PubMed 16284107

Referenced in Channelpedia wiki pages of: none

Automatically associated channels: Kir2.1

Title: Activation of inward rectifier K+ channels by hypoxia in rabbit coronary arterial smooth muscle cells.

Authors: Won Sun Park, Jin Han, Nari Kim, Jae-Hong Ko, Sung Joon Kim, Yung E Earm

Journal, date & volume: Am. J. Physiol. Heart Circ. Physiol., 2005 Dec , 289, H2461-7

PubMed link:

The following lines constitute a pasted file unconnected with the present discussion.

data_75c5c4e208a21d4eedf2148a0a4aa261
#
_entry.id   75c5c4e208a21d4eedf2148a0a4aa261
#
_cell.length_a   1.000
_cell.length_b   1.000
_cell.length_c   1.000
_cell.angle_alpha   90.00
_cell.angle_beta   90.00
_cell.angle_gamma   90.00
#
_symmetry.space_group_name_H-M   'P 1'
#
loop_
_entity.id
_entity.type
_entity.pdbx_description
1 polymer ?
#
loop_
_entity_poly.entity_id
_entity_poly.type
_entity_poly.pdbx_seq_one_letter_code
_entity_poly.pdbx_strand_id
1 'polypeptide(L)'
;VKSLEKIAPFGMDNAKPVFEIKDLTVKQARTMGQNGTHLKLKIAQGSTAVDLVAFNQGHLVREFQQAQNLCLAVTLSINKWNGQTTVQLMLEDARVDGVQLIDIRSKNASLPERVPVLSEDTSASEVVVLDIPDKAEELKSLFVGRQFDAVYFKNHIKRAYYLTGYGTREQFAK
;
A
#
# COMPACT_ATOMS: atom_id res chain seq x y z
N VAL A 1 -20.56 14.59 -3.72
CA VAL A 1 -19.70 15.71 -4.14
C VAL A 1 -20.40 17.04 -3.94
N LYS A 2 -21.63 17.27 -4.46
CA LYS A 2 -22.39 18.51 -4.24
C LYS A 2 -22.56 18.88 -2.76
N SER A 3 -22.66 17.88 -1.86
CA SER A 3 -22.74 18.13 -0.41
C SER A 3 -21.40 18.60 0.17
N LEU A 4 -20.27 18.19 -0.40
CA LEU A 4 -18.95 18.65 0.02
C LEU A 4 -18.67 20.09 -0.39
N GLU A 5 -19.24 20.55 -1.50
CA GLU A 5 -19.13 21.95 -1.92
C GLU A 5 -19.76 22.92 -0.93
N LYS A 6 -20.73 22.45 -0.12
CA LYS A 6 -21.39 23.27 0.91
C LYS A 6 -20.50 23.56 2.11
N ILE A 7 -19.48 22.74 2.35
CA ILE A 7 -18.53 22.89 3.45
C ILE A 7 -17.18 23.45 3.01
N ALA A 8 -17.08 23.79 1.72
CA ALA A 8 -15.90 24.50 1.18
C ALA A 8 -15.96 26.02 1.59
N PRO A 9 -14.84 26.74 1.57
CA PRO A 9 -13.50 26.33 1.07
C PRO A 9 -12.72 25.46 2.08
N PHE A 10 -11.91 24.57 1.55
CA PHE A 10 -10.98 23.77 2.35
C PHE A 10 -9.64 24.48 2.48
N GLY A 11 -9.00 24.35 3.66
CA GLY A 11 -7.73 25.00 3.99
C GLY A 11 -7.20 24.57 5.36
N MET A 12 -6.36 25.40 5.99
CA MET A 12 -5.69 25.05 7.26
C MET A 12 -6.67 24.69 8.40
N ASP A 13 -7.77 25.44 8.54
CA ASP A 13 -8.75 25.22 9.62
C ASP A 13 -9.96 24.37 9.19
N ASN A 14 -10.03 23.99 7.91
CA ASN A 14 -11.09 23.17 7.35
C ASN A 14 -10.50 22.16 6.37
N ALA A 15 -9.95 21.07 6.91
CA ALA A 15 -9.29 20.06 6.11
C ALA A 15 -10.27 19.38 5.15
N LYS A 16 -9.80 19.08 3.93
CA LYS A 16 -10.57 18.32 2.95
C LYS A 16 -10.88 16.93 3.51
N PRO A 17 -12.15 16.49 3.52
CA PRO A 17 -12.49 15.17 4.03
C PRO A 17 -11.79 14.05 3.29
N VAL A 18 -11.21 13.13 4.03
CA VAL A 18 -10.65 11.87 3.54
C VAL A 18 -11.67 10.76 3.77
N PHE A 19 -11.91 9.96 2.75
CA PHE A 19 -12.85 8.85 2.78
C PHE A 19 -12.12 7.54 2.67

We examined the effects of acute hypoxia on Ba2+-sensitive inward rectifier K+ (K(IR)) current in rabbit coronary arterial smooth muscle cells. The amplitudes of K(IR) current was definitely higher in the cells from small-diameter (<100 microm) coronary arterial smooth muscle cells (SCASMC, -12.8 +/- 1.3 pA/pF at -140 mV) than those in large-diameter coronary arterial smooth muscle cells (>200 microm, LCASMC, -1.5 +/- 0.1 pA pF(-1)). Western blot analysis confirmed that Kir2.1 protein was expressed in SCASMC but not LCASMC. Hypoxia activated much more KIR currents in symmetrical 140 K+. This effect was blocked by the adenylyl cyclase inhibitor SQ-22536 (10 microM) and mimicked by forskolin (10 microM) and dibutyryl-cAMP (500 microM). The production of cAMP in SCASMC increased 5.7-fold after 6 min of hypoxia. Hypoxia-induced increase in KIR currents was abolished by the PKA inhibitors, Rp-8-(4-chlorophenylthio)-cAMPs (10 microM) and KT-5720 (1 microM). The inhibition of G protein with GDPbetaS (1 mM) partially reduced (approximately 50%) the hypoxia-induced increase in KIR currents. In Langendorff-perfused rabbit hearts, hypoxia increased coronary blood flow, an effect that was inhibited by Ba2+. In summary, hypoxia augments the KIR currents in SCASMC via cAMP- and PKA-dependent signaling cascades, which might, at least partly, explain the hypoxia-induced coronary vasodilation.